Microsoft: This botnet is growing fast and hunting for servers with weak passwords

Microsoft has seen a 254% increase in activity over the past few months from XorDDoS, a roughly eight-year-old network of infected Linux machines that is used for distributed denial of service (DDoS) attacks.  

XorDdos conducts automated password-guessing attacks across thousands of Linux servers to find matching admin credentials used on Secure Shell (SSH) servers. SSH is a secure network communications protocol commonly used for remote system administration.

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Once credentials are gained, the botnet uses root privileges to install itself on a Linux device and uses XOR-based encryption to communicate with the attacker’s command and control infrastructure.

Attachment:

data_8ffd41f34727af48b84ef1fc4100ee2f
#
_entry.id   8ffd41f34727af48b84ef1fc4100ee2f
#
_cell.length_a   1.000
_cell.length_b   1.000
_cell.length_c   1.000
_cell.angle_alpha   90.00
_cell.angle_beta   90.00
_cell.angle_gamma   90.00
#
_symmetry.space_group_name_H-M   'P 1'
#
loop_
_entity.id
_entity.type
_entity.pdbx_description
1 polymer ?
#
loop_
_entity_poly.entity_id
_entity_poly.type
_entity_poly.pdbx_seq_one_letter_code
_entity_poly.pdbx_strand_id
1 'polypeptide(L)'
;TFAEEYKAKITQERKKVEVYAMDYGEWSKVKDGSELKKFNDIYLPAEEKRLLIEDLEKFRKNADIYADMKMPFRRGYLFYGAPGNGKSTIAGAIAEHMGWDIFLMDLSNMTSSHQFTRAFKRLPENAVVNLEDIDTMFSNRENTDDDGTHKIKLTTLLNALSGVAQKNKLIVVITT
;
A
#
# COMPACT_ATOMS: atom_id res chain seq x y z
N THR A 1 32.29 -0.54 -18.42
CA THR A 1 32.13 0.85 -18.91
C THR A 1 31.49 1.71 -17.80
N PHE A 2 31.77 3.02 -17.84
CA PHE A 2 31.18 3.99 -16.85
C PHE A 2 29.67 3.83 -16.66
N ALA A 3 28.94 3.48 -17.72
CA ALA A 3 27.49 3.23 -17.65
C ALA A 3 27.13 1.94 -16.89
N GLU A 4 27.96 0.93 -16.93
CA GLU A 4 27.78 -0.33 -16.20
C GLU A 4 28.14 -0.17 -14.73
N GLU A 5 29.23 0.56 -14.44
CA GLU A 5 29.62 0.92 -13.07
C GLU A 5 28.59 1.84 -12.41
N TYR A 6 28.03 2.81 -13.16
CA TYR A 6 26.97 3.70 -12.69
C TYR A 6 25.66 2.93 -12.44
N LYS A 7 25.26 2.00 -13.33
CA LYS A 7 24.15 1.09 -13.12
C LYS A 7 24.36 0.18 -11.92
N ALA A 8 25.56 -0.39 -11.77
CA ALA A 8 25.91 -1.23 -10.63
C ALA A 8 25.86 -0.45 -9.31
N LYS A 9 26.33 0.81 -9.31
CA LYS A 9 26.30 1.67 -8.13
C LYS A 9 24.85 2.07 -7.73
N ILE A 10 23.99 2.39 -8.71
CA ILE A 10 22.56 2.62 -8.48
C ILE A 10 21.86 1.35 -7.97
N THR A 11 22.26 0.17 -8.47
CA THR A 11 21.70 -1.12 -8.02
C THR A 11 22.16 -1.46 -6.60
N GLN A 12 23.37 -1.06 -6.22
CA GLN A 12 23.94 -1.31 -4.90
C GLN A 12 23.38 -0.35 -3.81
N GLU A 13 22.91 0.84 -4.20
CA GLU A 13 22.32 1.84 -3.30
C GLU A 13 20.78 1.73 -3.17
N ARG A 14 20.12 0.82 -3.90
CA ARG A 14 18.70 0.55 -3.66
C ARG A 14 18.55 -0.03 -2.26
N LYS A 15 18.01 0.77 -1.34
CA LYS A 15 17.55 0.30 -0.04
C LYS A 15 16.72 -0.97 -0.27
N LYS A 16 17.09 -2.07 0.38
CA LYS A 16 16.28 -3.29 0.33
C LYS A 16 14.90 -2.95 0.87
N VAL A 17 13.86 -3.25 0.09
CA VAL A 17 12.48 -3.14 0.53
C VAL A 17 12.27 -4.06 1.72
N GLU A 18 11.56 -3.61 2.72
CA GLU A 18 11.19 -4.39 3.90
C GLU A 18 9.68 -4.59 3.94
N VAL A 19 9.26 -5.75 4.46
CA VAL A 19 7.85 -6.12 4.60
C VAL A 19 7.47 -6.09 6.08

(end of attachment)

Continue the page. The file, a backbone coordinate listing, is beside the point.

SEE: Microsoft warns: This botnet has new tricks to target Linux and Windows systems

While DDoS attacks are a serious threat to system availability and are growing in size each year, Microsoft is worried about other capabilities of these botnets. 

“We found that devices first infected with XorDdos were later infected with additional malware such as the Tsunami backdoor, which further deploys the XMRig coin miner,” Microsoft notes

XorDDoS was one of the most active Linux-based malware families of 2021, according to Crowdstrike. The malware has thrived off the growth of

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